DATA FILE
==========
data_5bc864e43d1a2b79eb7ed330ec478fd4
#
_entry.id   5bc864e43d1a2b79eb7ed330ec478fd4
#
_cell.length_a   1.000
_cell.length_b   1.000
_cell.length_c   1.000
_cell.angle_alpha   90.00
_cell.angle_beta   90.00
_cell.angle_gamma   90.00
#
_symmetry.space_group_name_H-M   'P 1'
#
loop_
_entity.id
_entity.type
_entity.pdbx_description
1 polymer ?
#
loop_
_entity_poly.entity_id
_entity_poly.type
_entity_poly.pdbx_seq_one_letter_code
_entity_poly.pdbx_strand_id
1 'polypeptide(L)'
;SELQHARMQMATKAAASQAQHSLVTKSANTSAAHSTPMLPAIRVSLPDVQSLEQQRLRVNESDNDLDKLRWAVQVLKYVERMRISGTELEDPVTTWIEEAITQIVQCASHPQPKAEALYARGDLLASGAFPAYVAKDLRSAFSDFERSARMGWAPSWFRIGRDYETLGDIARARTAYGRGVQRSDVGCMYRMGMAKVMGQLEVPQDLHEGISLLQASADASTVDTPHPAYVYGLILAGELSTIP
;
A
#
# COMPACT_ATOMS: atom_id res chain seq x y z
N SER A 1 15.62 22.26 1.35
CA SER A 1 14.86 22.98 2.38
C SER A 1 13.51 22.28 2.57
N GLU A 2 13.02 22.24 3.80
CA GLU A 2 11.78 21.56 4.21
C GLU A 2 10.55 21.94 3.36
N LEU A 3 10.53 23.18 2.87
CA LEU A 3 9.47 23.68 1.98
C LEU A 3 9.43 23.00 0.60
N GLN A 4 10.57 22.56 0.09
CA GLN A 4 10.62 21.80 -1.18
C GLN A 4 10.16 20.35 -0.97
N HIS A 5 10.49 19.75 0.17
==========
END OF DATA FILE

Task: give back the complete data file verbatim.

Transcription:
data_5bc864e43d1a2b79eb7ed330ec478fd4
#
_entry.id   5bc864e43d1a2b79eb7ed330ec478fd4
#
_cell.length_a   1.000
_cell.length_b   1.000
_cell.length_c   1.000
_cell.angle_alpha   90.00
_cell.angle_beta   90.00
_cell.angle_gamma   90.00
#
_symmetry.space_group_name_H-M   'P 1'
#
loop_
_entity.id
_entity.type
_entity.pdbx_description
1 polymer ?
#
loop_
_entity_poly.entity_id
_entity_poly.type
_entity_poly.pdbx_seq_one_letter_code
_entity_poly.pdbx_strand_id
1 'polypeptide(L)'
;SELQHARMQMATKAAASQAQHSLVTKSANTSAAHSTPMLPAIRVSLPDVQSLEQQRLRVNESDNDLDKLRWAVQVLKYVERMRISGTELEDPVTTWIEEAITQIVQCASHPQPKAEALYARGDLLASGAFPAYVAKDLRSAFSDFERSARMGWAPSWFRIGRDYETLGDIARARTAYGRGVQRSDVGCMYRMGMAKVMGQLEVPQDLHEGISLLQASADASTVDTPHPAYVYGLILAGELSTIP
;
A
#
# COMPACT_ATOMS: atom_id res chain seq x y z
N SER A 1 15.62 22.26 1.35
CA SER A 1 14.86 22.98 2.38
C SER A 1 13.51 22.28 2.57
N GLU A 2 13.02 22.24 3.80
CA GLU A 2 11.78 21.56 4.21
C GLU A 2 10.55 21.94 3.36
N LEU A 3 10.53 23.18 2.87
CA LEU A 3 9.47 23.68 1.98
C LEU A 3 9.43 23.00 0.60
N GLN A 4 10.57 22.56 0.09
CA GLN A 4 10.62 21.80 -1.18
C GLN A 4 10.16 20.35 -0.97
N HIS A 5 10.49 19.75 0.17